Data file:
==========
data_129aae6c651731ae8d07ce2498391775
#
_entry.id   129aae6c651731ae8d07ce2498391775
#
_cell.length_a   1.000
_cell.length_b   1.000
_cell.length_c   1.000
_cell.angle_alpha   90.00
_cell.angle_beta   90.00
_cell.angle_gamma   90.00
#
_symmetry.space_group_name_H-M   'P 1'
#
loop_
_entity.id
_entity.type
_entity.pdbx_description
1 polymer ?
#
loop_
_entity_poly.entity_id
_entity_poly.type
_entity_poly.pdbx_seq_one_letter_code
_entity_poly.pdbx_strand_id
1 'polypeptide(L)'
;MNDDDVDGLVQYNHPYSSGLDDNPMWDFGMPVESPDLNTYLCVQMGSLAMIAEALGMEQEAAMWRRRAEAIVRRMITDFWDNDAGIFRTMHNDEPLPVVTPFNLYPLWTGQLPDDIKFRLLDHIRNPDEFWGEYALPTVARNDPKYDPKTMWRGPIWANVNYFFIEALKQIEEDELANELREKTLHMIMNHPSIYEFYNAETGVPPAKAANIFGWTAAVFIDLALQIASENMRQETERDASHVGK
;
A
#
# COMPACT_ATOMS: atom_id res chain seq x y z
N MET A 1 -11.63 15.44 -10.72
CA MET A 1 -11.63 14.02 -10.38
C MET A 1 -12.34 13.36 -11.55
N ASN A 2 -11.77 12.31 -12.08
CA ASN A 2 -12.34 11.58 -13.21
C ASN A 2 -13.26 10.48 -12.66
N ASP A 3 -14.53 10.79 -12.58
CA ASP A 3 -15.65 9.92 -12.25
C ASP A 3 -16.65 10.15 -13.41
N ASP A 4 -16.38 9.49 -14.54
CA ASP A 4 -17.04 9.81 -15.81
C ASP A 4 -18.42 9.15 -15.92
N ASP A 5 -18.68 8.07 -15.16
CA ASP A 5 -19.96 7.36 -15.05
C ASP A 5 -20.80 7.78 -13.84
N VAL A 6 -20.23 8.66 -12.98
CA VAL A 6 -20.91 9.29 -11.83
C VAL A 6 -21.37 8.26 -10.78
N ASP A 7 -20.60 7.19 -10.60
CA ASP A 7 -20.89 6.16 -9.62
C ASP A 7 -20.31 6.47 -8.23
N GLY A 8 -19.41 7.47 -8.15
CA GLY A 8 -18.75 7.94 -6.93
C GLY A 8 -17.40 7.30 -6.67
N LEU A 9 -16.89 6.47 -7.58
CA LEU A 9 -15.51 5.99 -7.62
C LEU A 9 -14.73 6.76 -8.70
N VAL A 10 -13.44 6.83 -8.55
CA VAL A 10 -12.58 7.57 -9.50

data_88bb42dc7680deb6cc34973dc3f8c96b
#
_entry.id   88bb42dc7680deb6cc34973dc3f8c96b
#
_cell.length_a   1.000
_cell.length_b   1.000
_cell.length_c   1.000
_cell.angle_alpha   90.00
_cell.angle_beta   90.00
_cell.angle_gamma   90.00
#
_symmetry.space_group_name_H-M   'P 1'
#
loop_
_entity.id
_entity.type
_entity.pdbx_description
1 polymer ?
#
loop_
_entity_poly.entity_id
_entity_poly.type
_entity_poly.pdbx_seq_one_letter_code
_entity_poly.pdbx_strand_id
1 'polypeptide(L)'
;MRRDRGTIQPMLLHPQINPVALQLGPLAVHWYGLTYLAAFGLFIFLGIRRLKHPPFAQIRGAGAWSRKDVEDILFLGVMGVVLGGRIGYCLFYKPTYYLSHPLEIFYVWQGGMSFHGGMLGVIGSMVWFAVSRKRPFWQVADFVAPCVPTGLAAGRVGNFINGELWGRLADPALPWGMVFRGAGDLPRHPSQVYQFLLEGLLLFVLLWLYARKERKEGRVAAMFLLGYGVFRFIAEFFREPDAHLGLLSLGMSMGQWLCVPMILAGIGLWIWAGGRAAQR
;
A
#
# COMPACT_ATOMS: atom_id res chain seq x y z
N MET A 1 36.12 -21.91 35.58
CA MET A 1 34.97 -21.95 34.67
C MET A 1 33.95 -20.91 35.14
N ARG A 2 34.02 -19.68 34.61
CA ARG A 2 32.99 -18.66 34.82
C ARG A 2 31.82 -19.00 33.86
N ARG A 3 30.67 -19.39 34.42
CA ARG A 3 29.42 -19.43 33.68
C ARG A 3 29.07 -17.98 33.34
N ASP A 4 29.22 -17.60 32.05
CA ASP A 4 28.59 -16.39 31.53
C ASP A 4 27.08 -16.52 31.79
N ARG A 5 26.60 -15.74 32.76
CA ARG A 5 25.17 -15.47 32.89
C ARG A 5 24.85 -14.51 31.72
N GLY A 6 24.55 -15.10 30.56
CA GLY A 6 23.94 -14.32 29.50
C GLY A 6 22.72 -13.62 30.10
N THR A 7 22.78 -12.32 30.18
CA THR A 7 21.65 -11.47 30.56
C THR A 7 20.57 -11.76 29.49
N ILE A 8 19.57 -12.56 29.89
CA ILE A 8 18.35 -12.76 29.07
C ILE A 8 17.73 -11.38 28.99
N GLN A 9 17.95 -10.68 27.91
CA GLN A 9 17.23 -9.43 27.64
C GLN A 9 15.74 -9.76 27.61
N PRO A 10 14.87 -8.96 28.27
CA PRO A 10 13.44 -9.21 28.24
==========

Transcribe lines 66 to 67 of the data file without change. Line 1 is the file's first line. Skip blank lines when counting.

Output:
_cell.length_c   1.000
_cell.angle_alpha   90.00